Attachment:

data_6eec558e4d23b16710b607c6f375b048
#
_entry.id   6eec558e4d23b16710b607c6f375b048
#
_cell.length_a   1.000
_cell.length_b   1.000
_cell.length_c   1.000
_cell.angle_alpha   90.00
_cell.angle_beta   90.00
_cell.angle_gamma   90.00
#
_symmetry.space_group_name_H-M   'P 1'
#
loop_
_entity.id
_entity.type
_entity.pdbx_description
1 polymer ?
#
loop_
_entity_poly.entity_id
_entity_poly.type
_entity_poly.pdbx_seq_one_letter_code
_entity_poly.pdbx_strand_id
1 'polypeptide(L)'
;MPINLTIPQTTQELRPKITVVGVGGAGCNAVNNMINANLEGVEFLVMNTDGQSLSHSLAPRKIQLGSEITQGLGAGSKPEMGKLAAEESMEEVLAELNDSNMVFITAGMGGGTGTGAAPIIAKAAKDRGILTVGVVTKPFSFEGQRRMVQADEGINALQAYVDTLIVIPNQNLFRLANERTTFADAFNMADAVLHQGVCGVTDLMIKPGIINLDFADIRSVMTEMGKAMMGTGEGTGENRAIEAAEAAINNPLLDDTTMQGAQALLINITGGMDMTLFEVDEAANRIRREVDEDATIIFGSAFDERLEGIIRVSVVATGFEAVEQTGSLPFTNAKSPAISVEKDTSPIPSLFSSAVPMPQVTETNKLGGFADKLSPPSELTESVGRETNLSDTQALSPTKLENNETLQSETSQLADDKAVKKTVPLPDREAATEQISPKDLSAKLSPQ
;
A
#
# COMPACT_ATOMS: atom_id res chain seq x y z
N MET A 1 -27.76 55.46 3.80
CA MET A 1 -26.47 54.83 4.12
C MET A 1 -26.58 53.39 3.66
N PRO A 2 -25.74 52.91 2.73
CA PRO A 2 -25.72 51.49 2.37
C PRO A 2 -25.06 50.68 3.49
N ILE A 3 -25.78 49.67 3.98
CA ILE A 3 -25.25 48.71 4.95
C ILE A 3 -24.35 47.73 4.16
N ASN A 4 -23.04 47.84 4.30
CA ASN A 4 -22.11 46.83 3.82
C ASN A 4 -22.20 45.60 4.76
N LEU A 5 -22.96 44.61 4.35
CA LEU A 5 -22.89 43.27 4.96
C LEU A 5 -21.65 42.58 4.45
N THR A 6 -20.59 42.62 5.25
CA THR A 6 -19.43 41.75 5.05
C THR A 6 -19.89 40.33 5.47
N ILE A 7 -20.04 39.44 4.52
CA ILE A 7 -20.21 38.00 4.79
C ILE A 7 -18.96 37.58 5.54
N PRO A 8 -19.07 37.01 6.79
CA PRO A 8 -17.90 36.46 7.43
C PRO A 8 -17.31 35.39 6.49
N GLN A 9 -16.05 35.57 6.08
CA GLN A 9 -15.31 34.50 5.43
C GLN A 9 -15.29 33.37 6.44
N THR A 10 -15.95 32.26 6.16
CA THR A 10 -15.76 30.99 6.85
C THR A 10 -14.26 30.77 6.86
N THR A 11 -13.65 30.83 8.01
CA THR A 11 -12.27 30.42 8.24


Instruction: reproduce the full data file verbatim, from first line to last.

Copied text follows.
data_6eec558e4d23b16710b607c6f375b048
#
_entry.id   6eec558e4d23b16710b607c6f375b048
#
_cell.length_a   1.000
_cell.length_b   1.000
_cell.length_c   1.000
_cell.angle_alpha   90.00
_cell.angle_beta   90.00
_cell.angle_gamma   90.00
#
_symmetry.space_group_name_H-M   'P 1'
#
loop_
_entity.id
_entity.type
_entity.pdbx_description
1 polymer ?
#
loop_
_entity_poly.entity_id
_entity_poly.type
_entity_poly.pdbx_seq_one_letter_code
_entity_poly.pdbx_strand_id
1 'polypeptide(L)'
;MPINLTIPQTTQELRPKITVVGVGGAGCNAVNNMINANLEGVEFLVMNTDGQSLSHSLAPRKIQLGSEITQGLGAGSKPEMGKLAAEESMEEVLAELNDSNMVFITAGMGGGTGTGAAPIIAKAAKDRGILTVGVVTKPFSFEGQRRMVQADEGINALQAYVDTLIVIPNQNLFRLANERTTFADAFNMADAVLHQGVCGVTDLMIKPGIINLDFADIRSVMTEMGKAMMGTGEGTGENRAIEAAEAAINNPLLDDTTMQGAQALLINITGGMDMTLFEVDEAANRIRREVDEDATIIFGSAFDERLEGIIRVSVVATGFEAVEQTGSLPFTNAKSPAISVEKDTSPIPSLFSSAVPMPQVTETNKLGGFADKLSPPSELTESVGRETNLSDTQALSPTKLENNETLQSETSQLADDKAVKKTVPLPDREAATEQISPKDLSAKLSPQ
;
A
#
# COMPACT_ATOMS: atom_id res chain seq x y z
N MET A 1 -27.76 55.46 3.80
CA MET A 1 -26.47 54.83 4.12
C MET A 1 -26.58 53.39 3.66
N PRO A 2 -25.74 52.91 2.73
CA PRO A 2 -25.72 51.49 2.37
C PRO A 2 -25.06 50.68 3.49
N ILE A 3 -25.78 49.67 3.98
CA ILE A 3 -25.25 48.71 4.95
C ILE A 3 -24.35 47.73 4.16
N ASN A 4 -23.04 47.84 4.30
CA ASN A 4 -22.11 46.83 3.82
C ASN A 4 -22.20 45.60 4.76
N LEU A 5 -22.96 44.61 4.35
CA LEU A 5 -22.89 43.27 4.96
C LEU A 5 -21.65 42.58 4.45
N THR A 6 -20.59 42.62 5.25
CA THR A 6 -19.43 41.75 5.05
C THR A 6 -19.89 40.33 5.47
N ILE A 7 -20.04 39.44 4.52
CA ILE A 7 -20.21 38.00 4.79
C ILE A 7 -18.96 37.58 5.54
N PRO A 8 -19.07 37.01 6.79
CA PRO A 8 -17.90 36.46 7.43
C PRO A 8 -17.31 35.39 6.49
N GLN A 9 -16.05 35.57 6.08
CA GLN A 9 -15.31 34.50 5.43
C GLN A 9 -15.29 33.37 6.44
N THR A 10 -15.95 32.26 6.16
CA THR A 10 -15.76 30.99 6.85
C THR A 10 -14.26 30.77 6.86
N THR A 11 -13.65 30.83 8.01
CA THR A 11 -12.27 30.42 8.24